You could also try letting your child make choices within a range of healthy foods - just limit the options to 2-3 things, so your child doesn’t get too confused or overwhelmed to eat. For example, instead of asking your child to pick what they want from the fridge, you could ask, ‘Would you like grapes or carrot sticks?’
Another tip is getting your child involved in preparing family meals. For example, your child could help out with:
picking a recipe
getting food out of the fridge
washing fruit and veggies
tossing a salad
planting and picking herbs at home
They'll feel proud of helping and be more likely to eat something they have helped to make! Sometimes your child will refuse food just because it gets an interesting reaction from you. If children refuse to eat a food, it doesn’t necessarily mean they dislike it – after all, they might not have even tasted it yet. They might just be putting on a show of independence to see what you’ll do. Try to stay calm when this happens.
Introducing new foods to fussy eaters
If you have a fussy eater who doesn’t like trying new food, here are some tips that might help:
Keep offering new foods at different times. Your child will probably try them and eventually like them – but they might have to see a food on the plate 10-15 times before they even try to taste it.
Put a small amount of new food on the plate with familiar food your child already likes – for example, a piece of broccoli alongside some mashed potato. Encourage your child to touch, smell or lick the new food.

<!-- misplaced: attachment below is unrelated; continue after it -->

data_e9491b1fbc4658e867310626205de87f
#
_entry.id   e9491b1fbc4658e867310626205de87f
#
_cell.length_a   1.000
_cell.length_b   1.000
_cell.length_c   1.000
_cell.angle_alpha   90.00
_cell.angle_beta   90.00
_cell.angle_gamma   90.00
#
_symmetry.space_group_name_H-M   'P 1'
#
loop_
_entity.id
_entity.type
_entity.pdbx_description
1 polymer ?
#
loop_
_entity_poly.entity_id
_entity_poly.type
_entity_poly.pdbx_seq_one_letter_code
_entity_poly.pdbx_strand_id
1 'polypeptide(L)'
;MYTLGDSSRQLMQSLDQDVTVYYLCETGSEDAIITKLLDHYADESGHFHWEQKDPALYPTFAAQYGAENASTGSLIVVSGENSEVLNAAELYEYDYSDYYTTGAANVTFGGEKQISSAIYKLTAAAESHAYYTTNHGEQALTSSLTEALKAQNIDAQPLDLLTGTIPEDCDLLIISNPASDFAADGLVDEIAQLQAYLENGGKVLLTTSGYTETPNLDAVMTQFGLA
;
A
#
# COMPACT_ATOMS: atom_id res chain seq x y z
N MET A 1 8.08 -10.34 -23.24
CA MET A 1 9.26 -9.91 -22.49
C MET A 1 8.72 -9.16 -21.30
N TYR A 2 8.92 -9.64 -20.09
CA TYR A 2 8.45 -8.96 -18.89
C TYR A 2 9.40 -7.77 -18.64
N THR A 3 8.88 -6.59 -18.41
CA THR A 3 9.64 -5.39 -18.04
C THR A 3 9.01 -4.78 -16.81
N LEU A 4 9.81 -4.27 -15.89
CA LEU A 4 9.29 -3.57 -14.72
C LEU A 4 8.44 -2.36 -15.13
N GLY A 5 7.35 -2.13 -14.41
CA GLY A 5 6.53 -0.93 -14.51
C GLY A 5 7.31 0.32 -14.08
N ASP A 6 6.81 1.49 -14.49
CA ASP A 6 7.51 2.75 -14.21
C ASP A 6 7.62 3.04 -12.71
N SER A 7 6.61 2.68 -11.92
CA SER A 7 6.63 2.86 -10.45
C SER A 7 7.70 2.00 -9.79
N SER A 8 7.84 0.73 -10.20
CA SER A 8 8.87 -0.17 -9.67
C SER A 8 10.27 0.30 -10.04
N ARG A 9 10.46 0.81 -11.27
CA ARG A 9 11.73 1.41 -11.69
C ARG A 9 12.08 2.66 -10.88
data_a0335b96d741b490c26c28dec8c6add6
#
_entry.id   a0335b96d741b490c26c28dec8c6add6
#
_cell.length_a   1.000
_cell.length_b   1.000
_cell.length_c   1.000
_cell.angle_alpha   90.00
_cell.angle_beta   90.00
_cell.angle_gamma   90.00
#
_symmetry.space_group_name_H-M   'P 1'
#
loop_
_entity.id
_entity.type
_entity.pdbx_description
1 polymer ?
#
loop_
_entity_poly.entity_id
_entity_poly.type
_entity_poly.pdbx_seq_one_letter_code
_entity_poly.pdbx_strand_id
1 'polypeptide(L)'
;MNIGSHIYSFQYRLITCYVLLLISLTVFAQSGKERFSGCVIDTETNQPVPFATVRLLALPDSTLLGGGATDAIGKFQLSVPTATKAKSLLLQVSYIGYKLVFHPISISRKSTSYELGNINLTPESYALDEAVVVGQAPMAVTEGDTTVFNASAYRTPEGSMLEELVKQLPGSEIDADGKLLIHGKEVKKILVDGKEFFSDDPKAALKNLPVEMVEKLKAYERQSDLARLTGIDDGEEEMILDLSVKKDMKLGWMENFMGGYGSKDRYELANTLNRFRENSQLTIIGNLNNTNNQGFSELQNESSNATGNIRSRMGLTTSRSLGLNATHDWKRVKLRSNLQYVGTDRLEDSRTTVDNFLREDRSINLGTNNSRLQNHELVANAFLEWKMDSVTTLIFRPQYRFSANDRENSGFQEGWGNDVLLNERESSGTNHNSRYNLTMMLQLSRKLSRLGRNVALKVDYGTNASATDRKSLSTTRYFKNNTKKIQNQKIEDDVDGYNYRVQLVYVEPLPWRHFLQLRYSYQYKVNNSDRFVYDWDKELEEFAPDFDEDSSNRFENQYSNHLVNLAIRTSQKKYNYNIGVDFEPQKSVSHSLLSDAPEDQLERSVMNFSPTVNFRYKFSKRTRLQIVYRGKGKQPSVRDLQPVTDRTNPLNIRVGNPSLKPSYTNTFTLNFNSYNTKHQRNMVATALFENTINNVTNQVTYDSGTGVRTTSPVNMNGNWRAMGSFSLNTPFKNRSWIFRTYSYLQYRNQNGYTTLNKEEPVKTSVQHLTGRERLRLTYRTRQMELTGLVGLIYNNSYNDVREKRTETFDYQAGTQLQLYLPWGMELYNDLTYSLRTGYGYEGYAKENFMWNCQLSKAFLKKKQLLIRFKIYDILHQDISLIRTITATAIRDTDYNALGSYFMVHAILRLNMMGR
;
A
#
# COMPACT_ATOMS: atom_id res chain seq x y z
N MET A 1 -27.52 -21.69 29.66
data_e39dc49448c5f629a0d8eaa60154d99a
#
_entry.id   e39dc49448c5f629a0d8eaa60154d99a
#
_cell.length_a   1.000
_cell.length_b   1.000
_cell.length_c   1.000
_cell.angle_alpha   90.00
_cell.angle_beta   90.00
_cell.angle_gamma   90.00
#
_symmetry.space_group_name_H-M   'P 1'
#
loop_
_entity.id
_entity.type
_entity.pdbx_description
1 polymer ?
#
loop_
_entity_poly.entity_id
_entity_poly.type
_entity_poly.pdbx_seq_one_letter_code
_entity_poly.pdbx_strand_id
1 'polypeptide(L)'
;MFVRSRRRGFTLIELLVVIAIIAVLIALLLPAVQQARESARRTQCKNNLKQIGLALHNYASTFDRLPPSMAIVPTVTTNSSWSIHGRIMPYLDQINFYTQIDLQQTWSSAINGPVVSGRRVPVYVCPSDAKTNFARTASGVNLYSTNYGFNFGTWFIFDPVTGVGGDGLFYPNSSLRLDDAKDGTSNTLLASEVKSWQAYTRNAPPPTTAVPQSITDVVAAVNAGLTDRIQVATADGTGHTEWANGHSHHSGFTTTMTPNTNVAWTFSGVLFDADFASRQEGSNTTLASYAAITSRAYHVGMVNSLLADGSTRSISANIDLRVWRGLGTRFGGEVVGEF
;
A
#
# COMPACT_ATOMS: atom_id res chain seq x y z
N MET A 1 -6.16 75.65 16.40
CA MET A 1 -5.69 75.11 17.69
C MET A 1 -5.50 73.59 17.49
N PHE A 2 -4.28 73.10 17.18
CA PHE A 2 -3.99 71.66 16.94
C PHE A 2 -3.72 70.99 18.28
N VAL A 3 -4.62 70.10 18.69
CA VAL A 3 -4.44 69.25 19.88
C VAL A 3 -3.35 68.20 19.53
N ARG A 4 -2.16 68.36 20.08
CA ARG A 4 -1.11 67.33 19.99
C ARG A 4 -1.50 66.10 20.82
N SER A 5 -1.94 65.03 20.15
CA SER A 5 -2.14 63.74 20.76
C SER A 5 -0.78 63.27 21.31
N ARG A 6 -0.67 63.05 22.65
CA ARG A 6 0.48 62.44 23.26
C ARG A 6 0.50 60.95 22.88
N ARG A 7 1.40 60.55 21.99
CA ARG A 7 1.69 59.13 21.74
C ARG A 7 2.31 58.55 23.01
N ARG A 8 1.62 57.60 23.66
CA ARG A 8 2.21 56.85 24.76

Make food attractive. Offer your child a variety of different colours, shapes and sizes, and let your child choose what he eats from the plate.
Serve your child the same meal the family is eating but in a portion size your child will eat. If your child doesn’t eat it, say something like, ‘Try it, it’s yummy’. If she still doesn’t want it, calmly say, ‘OK, we’ll try it another time when you’re hungry’.
Offer different foods from each of the five healthy food groups.
Try not to let your child fill up on drinks or ‘sometimes’ foods before introducing new foods. They're more likely to try food if they're hungry and don't have the option of something else to eat.
When possible, look for opportunities for your child to share meals and snacks with other children – they might be more willing to try a food if other children are tucking in.
Facts about fussy eating
Children’s appetites are affected by their growth cycles. Even babies have changing appetites. At 1-6 years, it’s common for children to be really hungry one day and picky the next.
Children have different taste preferences to adults.
Life is too exciting for children sometimes, and they’re too busy exploring the world around them to spend time eating.
Children learn by testing the boundaries of acceptable behaviour. They can be very strong willed when it comes to making decisions about food (to eat or not to eat, and what to eat). It’s all part of their social, intellectual and emotional development.
If your child is healthy and has enough energy to play, learn and explore, they're probably eating enough. But if your child eats only a very small range of foods or won't eat entire food groups for a long time, it's a good idea to see your GP, a dietician or an occupational therapist. We'll also let you know if we have any concerns about your child's food intake and work with you to develop strategies that meet your child's needs.